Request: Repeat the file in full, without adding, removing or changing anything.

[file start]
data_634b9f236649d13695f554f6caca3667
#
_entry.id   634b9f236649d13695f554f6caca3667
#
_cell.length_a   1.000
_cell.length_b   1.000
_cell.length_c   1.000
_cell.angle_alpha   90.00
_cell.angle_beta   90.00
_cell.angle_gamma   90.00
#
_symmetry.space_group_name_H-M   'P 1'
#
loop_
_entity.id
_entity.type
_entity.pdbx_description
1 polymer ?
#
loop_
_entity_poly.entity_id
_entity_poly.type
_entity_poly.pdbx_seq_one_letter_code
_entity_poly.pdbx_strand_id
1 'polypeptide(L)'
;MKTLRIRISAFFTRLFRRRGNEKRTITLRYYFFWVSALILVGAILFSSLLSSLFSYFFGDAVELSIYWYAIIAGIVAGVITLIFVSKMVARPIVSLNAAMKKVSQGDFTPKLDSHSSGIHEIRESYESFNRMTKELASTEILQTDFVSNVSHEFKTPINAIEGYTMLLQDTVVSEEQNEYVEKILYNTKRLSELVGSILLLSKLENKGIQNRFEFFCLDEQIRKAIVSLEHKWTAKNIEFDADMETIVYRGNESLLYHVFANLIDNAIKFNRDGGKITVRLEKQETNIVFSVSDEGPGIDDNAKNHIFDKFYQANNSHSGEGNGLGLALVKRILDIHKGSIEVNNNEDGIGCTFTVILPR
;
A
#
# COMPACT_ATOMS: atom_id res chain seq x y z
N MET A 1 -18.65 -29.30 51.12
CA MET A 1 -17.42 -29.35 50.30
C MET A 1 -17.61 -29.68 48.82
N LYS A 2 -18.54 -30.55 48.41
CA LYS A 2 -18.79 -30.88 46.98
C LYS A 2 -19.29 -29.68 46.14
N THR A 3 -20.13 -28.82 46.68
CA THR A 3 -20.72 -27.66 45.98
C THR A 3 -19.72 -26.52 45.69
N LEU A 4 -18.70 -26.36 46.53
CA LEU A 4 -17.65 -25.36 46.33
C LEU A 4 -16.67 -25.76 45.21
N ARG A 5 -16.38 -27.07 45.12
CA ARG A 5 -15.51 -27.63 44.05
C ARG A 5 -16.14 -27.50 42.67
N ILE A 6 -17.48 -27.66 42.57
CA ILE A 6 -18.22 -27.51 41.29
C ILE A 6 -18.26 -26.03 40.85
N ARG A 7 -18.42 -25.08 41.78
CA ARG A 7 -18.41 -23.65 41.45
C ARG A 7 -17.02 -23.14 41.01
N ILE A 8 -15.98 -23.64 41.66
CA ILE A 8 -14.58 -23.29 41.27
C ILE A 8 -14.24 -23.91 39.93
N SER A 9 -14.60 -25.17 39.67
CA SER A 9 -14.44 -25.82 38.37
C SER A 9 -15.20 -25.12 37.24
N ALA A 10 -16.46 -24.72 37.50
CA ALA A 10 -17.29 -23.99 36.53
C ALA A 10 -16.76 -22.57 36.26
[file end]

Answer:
data_634b9f236649d13695f554f6caca3667
#
_entry.id   634b9f236649d13695f554f6caca3667
#
_cell.length_a   1.000
_cell.length_b   1.000
_cell.length_c   1.000
_cell.angle_alpha   90.00
_cell.angle_beta   90.00
_cell.angle_gamma   90.00
#
_symmetry.space_group_name_H-M   'P 1'
#
loop_
_entity.id
_entity.type
_entity.pdbx_description
1 polymer ?
#
loop_
_entity_poly.entity_id
_entity_poly.type
_entity_poly.pdbx_seq_one_letter_code
_entity_poly.pdbx_strand_id
1 'polypeptide(L)'
;MKTLRIRISAFFTRLFRRRGNEKRTITLRYYFFWVSALILVGAILFSSLLSSLFSYFFGDAVELSIYWYAIIAGIVAGVITLIFVSKMVARPIVSLNAAMKKVSQGDFTPKLDSHSSGIHEIRESYESFNRMTKELASTEILQTDFVSNVSHEFKTPINAIEGYTMLLQDTVVSEEQNEYVEKILYNTKRLSELVGSILLLSKLENKGIQNRFEFFCLDEQIRKAIVSLEHKWTAKNIEFDADMETIVYRGNESLLYHVFANLIDNAIKFNRDGGKITVRLEKQETNIVFSVSDEGPGIDDNAKNHIFDKFYQANNSHSGEGNGLGLALVKRILDIHKGSIEVNNNEDGIGCTFTVILPR
;
A
#
# COMPACT_ATOMS: atom_id res chain seq x y z
N MET A 1 -18.65 -29.30 51.12
CA MET A 1 -17.42 -29.35 50.30
C MET A 1 -17.61 -29.68 48.82
N LYS A 2 -18.54 -30.55 48.41
CA LYS A 2 -18.79 -30.88 46.98
C LYS A 2 -19.29 -29.68 46.14
N THR A 3 -20.13 -28.82 46.68
CA THR A 3 -20.72 -27.66 45.98
C THR A 3 -19.72 -26.52 45.69
N LEU A 4 -18.70 -26.36 46.53
CA LEU A 4 -17.65 -25.36 46.33
C LEU A 4 -16.67 -25.76 45.21
N ARG A 5 -16.38 -27.07 45.12
CA ARG A 5 -15.51 -27.63 44.05
C ARG A 5 -16.14 -27.50 42.67
N ILE A 6 -17.48 -27.66 42.57
CA ILE A 6 -18.22 -27.51 41.29
C ILE A 6 -18.26 -26.03 40.85
N ARG A 7 -18.42 -25.08 41.78
CA ARG A 7 -18.41 -23.65 41.45
C ARG A 7 -17.02 -23.14 41.01
N ILE A 8 -15.98 -23.64 41.66
CA ILE A 8 -14.58 -23.29 41.27
C ILE A 8 -14.24 -23.91 39.93
N SER A 9 -14.60 -25.17 39.67
CA SER A 9 -14.44 -25.82 38.37
C SER A 9 -15.20 -25.12 37.24
N ALA A 10 -16.46 -24.72 37.50
CA ALA A 10 -17.29 -23.99 36.53
C ALA A 10 -16.76 -22.57 36.26